Sunday, October 06, 2013

BUS STORY # 361 (The Hypnotist)

We are riding the Green Line into town.

At the Eubank stop, several people board. Two of them get my attention.

One is a very tall, thin black man in slacks, a gray shirt and dark tie, and a red sweater vest. He’s probably late middle-aged. He’s clean-shaven, wears his hair closely cropped, and has on a pair of heavy black plastic-frame glasses. He takes the seat just behind the first exit doors.

The second is a short, round woman with a krinkly face whose race or ethnicity run the range of my guesswork from Eskimo to Hispanic to eastern European. She looks in her early 70’s. She’s wearing a long white coat and a wide headband with white feathers, with her own white hair looking like it’s pouring out from beneath the feathers behind her.

She takes the seat just in front of the first exit doors.

A block or so before San Pedro, she pulls the cord. The next stop is a mile away, at San Mateo. But when we blow by San Pedro, she stands up and starts shouting at the driver that she wanted to get off at San Pedro.

The driver looks at her in the rearview mirror and says, “This is the Rapid Ride, ma’am. The next stop is San Mateo.”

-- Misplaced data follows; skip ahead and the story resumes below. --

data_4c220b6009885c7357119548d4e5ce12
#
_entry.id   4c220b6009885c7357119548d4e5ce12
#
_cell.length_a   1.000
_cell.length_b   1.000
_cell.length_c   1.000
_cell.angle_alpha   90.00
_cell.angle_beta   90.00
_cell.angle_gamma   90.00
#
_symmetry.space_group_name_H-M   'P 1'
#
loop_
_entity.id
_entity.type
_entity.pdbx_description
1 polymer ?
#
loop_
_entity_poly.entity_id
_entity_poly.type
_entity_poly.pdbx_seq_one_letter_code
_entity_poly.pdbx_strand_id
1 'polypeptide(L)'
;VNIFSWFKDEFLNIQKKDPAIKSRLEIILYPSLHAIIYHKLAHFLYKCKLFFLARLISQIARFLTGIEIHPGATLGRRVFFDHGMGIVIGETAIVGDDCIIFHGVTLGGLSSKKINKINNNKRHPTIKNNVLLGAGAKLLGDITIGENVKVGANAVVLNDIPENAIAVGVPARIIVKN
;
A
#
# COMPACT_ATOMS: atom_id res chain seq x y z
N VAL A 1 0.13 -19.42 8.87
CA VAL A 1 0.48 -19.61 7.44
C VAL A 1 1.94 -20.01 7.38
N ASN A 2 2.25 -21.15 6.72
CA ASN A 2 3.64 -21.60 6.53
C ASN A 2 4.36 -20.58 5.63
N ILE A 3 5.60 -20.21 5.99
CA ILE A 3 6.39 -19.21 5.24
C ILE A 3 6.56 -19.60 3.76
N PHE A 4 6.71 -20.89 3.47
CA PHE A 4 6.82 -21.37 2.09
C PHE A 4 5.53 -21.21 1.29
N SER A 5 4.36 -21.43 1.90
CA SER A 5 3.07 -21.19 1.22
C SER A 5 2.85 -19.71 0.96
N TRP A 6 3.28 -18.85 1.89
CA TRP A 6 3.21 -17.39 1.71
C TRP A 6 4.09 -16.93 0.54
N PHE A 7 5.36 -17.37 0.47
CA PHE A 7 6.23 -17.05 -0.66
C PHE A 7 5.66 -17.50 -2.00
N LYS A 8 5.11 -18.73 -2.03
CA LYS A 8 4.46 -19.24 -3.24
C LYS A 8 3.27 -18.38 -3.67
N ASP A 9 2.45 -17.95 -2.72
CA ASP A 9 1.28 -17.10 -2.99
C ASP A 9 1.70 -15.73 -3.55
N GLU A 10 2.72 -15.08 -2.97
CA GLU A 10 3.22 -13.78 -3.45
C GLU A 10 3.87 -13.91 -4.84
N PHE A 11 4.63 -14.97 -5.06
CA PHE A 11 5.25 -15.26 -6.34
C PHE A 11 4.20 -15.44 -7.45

He has just wasted his breath. She wants to know why he didn’t stop the bus.

In the mirror, I can see his mouth open as if to reply, but he seems to realize either she doesn’t, or won’t, understand what he is telling her. His mouth closes, and his eyes return to the road.

She steps out into the aisle now, and launches into a streaming complaint.

The tall black man calls out to her. She turns to look at him. His hand is up like a student’s asking to be recognized.

He explains to her that this particular bus only makes a few stops because it is an express bus. It doesn’t stop at all the usual places. So what she will have to do is wait until the next stop at San Mateo, get off the bus there, cross the street, then wait for the regular bus, not the Rapid Ride, and take it back to San Pedro.

The whole time he is explaining this to her, his right arm remains raised on high, and his explanation is accompanied by a series of graceful, almost hypnotic, right hand gestures ending with a very long index finger pointing, at a right angle to his hand, to across the street.

I don’t know if it’s him, or his hypnotic hand, or the fact that he is a rider like herself and not an official of ABQ RIDE, but she listens to him. When he has finished, she repeats the last instructions: get off the bus, cross to the other side, catch the regular bus.

I see him nod his head as he tells her yes, and his hand comes down.

She says something I cannot make out, but she moves from the aisle into the space by the exit doors.

When we stop at San Mateo, she gets out. I watch her walk past my window toward the corner. Her white hair streams out from beneath her feathers.


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